On Neil Young’s least favorite Neil Young record is a song called “Don’t Be Denied.” He wrote it the day after Danny Whitten’s death. A talented guitarist, Danny had been rehearsing with Neil and his band the Stray Gators out at Neil’s ranch; they were all together preparing for a record and a tour both eventually given the title Time Fades Away. Danny drugged himself the more the rehearsals dragged on and pretty soon he got that last little bit too loose on his guitar, so the Gators told him he was done. They kicked him out of the band and he boarded a plane to L.A. Just about as soon as he arrived, he went to a friend’s house and ingested a heavy dose of diazepam and alcohol. He died. He was a dude who’d died with no identification, nobody around to identify him, holding nothing but a note with Neil Young’s phone number on it. And then the day after that, getting the phone call and everything, Neil wrote “Don’t Be Denied.” A couple months later, in January 1973, Neil and the Gators embarked on a ninety-city tour whose setlist included but a handful of songs any audience member knew, a fistful of songs meant to have been recorded with Danny at the ranch. Mourning or moving on or denying, not having recorded like they wanted, the band decided at the last minute, Fuck it, let’s record on the road. So here’s eight songs that were brand new that were written and rehearsed with a guy who was dead by when the time came to record them.
Among those eight songs is, I’ll reiterate here for whatever reason, not unlike Neil does, “Don’t Be Denied.” It’s about moving on, going on from somewhere in the face of poor odds, about not failing just because of some bleak stubborn obstacle. Much of it is Neil narrating the trials and triumphs of his life, like being beaten up at school, like meeting his bandmates, like selling half a million records, like going on this tour, Time Fades Away. In the recorded version you can hear Neil breathe hard after belting out a line about “Playing our songs for the highest bid.” It’s a brusque huff; sounds like he probably just wavered a little too close to the microphone. Swaying or jamming while he strums the jangling guitar part, and then he bumped his breathy mouth on the mic, is probably what happened. But it sounds close; the whole song sounds closer for this incidental breath. Maybe that closeness can explain why in just these last few weeks I’ve taken to Time Fades Away, finally coming close to writing something about my times. Then again, it may well be my sense of time fading away, and such a sense coinciding with my listening to Neil’s foredoomed live record, his least favorite, at just the right time.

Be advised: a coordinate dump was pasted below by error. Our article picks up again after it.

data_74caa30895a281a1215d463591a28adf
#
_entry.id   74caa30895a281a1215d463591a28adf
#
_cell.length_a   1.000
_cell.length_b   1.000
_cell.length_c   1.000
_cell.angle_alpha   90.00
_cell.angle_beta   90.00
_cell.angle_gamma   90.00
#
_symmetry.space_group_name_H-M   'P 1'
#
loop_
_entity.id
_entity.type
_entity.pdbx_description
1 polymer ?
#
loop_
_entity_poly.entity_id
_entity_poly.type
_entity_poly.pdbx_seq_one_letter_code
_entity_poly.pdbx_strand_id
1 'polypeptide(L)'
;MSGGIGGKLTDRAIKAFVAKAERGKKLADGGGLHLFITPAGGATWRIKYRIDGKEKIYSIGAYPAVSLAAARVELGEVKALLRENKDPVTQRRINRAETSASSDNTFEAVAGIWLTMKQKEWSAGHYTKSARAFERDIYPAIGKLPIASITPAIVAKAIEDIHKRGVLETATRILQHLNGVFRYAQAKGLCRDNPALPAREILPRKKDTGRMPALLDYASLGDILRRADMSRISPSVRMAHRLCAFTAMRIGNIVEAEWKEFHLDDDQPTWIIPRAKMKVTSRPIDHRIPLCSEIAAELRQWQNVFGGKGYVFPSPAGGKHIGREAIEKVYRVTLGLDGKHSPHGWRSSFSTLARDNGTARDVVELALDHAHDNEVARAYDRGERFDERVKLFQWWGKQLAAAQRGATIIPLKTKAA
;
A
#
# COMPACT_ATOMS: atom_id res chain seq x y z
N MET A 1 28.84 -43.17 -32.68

You can probably make out here how I’ve been trying to write something in Neil’s mode — about Neil and me, something begrudgingly personal. Worrying whether that personal-ness is enough has made it difficult for me to sleep soundly. At night, in just these last few weeks, I’d fathom sentences for this imaginary piece, getting so wrapped up in it that I couldn’t get a word out; it kept me awake. Staring into the black for some out-of-the-blue phrase to alight upon me. Then staying up like that made me sick. After what piddling hours I salvaged for sleep elapsed I’d wake up with my throat rawer and rawer. I’d get out of bed, get some orange juice, get back in bed. Another two days and nights like that and an ulcer’d bored itself into the inside of my cheek. Yet another night and I got a tightness in my chest, from an imagined stress I guess. The ailments beleaguered me. I said to myself, I gotta put this Neil piece down — that is, I have got to get better first; I can’t think in this state. Then once I got away from it far enough to listen to it fresh again, I started talking aloud to myself about it. I made a voice memo that I hoped would facilitate me articulating who I figured Neil to be, what he meant, and what I meant by meaning to write about him. In that fresh listen what’d I hear but how you or I’d exaggerate my present condition echoed back at me in the record’s opening lines. “Fourteen junkies too weak to work.”
Now, first, I wasn’t any junkie but maybe for being hooked on hearing this Time Fades Away, and, foremost, that’s not to trivialize those real addicts like Danny who’d died. But I hearing about such a weakness to work resonated with me; I had been too personally weak—too spiritually weak, really—at least until I heard this first line of Time Fades and learned of Neil’s penchant for having people turn into him. It was like, “OK, here’s these eight songs that have somehow come to include me in them,” so that if I wanted to write about Neil and me all I had to do was just be honest—about getting sick, weak, about the fresh listen, and the meanings would manifest themselves. Then I heard another line in that “Don’t Be Denied;” it’s toward the end. Neil, ever the old poet, beseeched me, “O friend of mine, don’t be denied,” and, all hokey-ness aside, the line declared what was important. So what Time Fades Away did for me was set in relief my relationship past and present with my writing and with Neil; it gave me work. I would work on a long piece about my relationship past and present with Neil, and so I got to work writing about Zuma and Tonight’s the Night and On the Beach, the ways these albums had always kept my time. So listening to Time Fades Away was like looking at your watch for the dawn after a dark night, which wouldn’t be a strange way for Neil himself to describe it, except that he describes it as more like a pre-dawn nightmare, the night lasting longer than predicted, the tour never ending, not to mention meanwhile my own beleaguered-ness catching up with me, and my trying to shed light on how exactly Time Fades Away as it fades away. Why not start with these griefs and getting-down-into-the-grooves as a prefatory statement?